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Setting a Minimum Age for Juvenile Court Prosecution

In 2015, 874 referrals were made in California to prosecute children under 12, including one five-year-old and 13 seven-year-olds. Ultimately, approximately 250 youth under age 12 were prosecuted. Although prosecuting youth so young is increasingly rare in California, our state has no law specifying a minimum age for juvenile justice jurisdiction. This means that young children of any age can be processed in the juvenile justice system despite studies and court decisions that demonstrate the immaturity of children lessens their culpability and also makes it more difficult to meaningfully navigate the justice system processes, including working with their own attorneys.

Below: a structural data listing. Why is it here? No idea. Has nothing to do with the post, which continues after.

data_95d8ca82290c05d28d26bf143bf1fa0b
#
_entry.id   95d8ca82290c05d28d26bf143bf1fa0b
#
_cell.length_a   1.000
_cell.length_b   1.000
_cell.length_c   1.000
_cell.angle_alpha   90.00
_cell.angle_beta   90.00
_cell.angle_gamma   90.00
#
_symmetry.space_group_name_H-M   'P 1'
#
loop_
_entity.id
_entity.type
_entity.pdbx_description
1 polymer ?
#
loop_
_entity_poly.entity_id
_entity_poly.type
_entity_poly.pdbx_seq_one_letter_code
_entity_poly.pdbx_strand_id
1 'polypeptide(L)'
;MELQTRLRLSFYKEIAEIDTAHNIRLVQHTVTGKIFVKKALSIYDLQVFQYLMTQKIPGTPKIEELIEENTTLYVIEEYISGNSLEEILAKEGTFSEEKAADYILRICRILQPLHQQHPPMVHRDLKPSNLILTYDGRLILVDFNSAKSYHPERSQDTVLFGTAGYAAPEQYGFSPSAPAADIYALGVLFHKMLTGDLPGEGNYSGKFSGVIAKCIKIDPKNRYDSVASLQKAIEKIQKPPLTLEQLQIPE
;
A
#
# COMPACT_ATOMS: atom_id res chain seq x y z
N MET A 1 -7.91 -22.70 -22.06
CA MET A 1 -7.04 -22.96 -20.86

Research shows that contact with the juvenile justice system can have lasting and negative psychological and health impacts on anyone – but can be especially traumatic for a child. Senate Bill 439, by Senator Mitchell, would exclude children 11 years old and younger from juvenile delinquency court jurisdiction. Additionally, this bill will promote alternatives outside of the juvenile justice system – such as through child welfare, education, health care or human services. Learn more

Do your part to level the playing field for California’s children by urging your representative to vote yes on SB 439.  Taking action is simple. Just fill out your information below and personalize the letter on the right.


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